Oxfordshire leads the way as the county with the highest percentage of innovative businesses across the South East of England’s 19 unitary authority areas.
A total of 885 successful claims were made by Oxfordshire companies (2.67% of all enterprises within the area), including SMEs and large businesses, for R&D tax relief in the latest 2017-18 figures released by HMRC.
This puts Oxfordshire at the top of an Innovation League Table produced by innovation funding specialists ABGI UK. It shows the percentage of businesses making successful R&D tax claims in each of the region’s unitary authority areas.
The latest updated HMRC figures show that South East companies secured a total of 7,440 R&D tax relief claims in the 2017-18 period. A total of £810 million in tax relief was claimed on the back of over £6.1 billion worth of innovation-focused investment made by companies in the region.
The South East of England League Table shows Wokingham as the second most active area with 2.62% of businesses securing successful R&D tax relief claims while Reading ranked third with 2.16% of businesses claiming. Windsor and Maidenhead is at the foot of the table with only 0.75% of businesses securing a successful claim.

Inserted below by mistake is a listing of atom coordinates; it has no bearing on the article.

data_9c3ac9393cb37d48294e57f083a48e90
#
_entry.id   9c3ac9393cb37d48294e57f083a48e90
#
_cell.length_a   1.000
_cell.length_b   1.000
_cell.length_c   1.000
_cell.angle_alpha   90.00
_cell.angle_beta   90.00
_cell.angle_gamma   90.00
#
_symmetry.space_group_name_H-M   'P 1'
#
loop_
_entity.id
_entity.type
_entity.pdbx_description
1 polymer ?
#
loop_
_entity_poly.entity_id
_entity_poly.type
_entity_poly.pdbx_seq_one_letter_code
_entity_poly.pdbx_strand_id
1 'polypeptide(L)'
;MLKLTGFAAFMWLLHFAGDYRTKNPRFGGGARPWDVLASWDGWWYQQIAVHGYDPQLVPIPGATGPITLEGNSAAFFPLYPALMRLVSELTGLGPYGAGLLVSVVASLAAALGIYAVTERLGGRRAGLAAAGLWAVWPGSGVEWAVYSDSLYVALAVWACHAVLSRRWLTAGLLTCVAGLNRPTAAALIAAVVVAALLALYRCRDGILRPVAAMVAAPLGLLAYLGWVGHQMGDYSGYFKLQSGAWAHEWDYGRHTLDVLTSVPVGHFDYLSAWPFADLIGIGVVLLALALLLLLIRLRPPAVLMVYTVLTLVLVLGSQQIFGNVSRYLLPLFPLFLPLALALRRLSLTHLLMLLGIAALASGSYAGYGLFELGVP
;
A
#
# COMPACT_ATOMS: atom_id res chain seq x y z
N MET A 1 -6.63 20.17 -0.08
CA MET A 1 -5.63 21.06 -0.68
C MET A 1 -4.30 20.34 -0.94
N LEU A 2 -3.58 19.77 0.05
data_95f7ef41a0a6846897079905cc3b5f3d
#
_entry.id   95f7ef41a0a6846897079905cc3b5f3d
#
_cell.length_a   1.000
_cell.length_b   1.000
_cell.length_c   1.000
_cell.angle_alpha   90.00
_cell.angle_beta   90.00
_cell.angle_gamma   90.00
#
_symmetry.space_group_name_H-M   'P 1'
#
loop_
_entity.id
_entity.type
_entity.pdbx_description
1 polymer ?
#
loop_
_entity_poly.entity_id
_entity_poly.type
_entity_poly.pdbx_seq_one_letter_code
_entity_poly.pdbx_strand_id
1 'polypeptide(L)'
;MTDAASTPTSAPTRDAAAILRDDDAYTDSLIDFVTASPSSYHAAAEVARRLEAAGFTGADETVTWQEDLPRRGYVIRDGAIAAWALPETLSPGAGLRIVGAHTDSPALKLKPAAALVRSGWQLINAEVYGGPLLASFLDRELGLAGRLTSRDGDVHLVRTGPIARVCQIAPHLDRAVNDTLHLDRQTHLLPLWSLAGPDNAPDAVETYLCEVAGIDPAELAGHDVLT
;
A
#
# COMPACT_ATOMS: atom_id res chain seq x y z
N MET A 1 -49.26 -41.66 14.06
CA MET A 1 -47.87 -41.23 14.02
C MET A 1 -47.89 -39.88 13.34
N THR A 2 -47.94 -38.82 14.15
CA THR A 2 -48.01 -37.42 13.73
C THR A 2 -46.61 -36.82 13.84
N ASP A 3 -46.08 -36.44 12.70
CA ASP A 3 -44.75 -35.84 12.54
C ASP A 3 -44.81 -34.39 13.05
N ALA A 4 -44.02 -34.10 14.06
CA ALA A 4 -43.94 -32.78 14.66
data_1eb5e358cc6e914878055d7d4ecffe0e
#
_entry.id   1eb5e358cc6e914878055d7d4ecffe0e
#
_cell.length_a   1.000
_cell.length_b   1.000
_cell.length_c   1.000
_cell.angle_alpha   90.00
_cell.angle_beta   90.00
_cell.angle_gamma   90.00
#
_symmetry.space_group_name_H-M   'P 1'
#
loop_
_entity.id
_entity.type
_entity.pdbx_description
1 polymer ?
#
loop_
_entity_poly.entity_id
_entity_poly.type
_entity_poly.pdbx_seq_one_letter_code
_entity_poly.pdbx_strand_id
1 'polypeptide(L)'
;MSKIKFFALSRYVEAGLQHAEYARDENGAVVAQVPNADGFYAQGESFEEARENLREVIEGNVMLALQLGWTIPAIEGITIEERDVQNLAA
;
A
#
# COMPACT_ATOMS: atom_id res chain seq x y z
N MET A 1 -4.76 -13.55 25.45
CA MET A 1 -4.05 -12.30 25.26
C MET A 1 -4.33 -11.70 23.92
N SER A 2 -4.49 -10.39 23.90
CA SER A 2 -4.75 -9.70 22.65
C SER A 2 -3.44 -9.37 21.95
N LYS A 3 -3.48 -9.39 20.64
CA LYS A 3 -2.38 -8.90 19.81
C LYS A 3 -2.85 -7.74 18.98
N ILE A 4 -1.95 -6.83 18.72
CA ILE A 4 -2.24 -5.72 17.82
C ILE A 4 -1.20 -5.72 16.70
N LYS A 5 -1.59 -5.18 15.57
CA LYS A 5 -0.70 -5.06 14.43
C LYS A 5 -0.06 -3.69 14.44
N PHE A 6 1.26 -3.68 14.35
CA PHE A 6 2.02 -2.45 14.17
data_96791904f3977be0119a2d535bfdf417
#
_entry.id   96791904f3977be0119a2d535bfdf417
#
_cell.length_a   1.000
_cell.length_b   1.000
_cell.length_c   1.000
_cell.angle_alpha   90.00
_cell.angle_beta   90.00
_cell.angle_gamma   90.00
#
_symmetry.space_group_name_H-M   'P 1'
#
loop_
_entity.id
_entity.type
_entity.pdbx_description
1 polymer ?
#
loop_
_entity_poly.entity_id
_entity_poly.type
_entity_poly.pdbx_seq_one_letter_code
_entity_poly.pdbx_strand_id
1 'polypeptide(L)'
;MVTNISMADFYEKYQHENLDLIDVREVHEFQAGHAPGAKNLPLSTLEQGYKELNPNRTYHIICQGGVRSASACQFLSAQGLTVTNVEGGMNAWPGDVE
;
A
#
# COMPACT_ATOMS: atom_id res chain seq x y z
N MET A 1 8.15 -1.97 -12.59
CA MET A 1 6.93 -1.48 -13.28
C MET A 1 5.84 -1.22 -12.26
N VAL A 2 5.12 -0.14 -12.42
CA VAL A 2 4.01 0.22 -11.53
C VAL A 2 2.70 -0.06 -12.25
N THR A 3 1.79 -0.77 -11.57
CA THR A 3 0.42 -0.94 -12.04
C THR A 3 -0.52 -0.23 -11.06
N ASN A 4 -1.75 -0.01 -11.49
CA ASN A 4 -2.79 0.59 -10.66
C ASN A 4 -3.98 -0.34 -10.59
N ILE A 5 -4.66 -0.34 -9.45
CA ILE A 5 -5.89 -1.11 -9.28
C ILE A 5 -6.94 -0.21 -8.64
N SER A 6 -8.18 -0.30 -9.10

Commenting on the new figures, Chris Barker, innovation funding adviser at ABGI UK, said: “Today’s HMRC figures form the basis of our Innovation League Table. It shows Oxfordshire leading the way in making successful R&D tax relief claims in the South East of England. A relatively high percentage of local companies in key sectors such as life sciences and IT/software are driving its strong regional placement. Significant numbers of local businesses have been successful in securing R&D tax relief for their investment in innovation to improve operational processes and enhance competitiveness.
“At a time when the Covid-19 pandemic is having such a detrimental impact on the UK economy, investment in innovation, with support in the form of R&D tax relief credits and other government incentive measures will be more essential than ever.”
Introduced in 2000, R&D tax credits are designed to drive competitiveness in British business by incentivising companies to invest in innovation.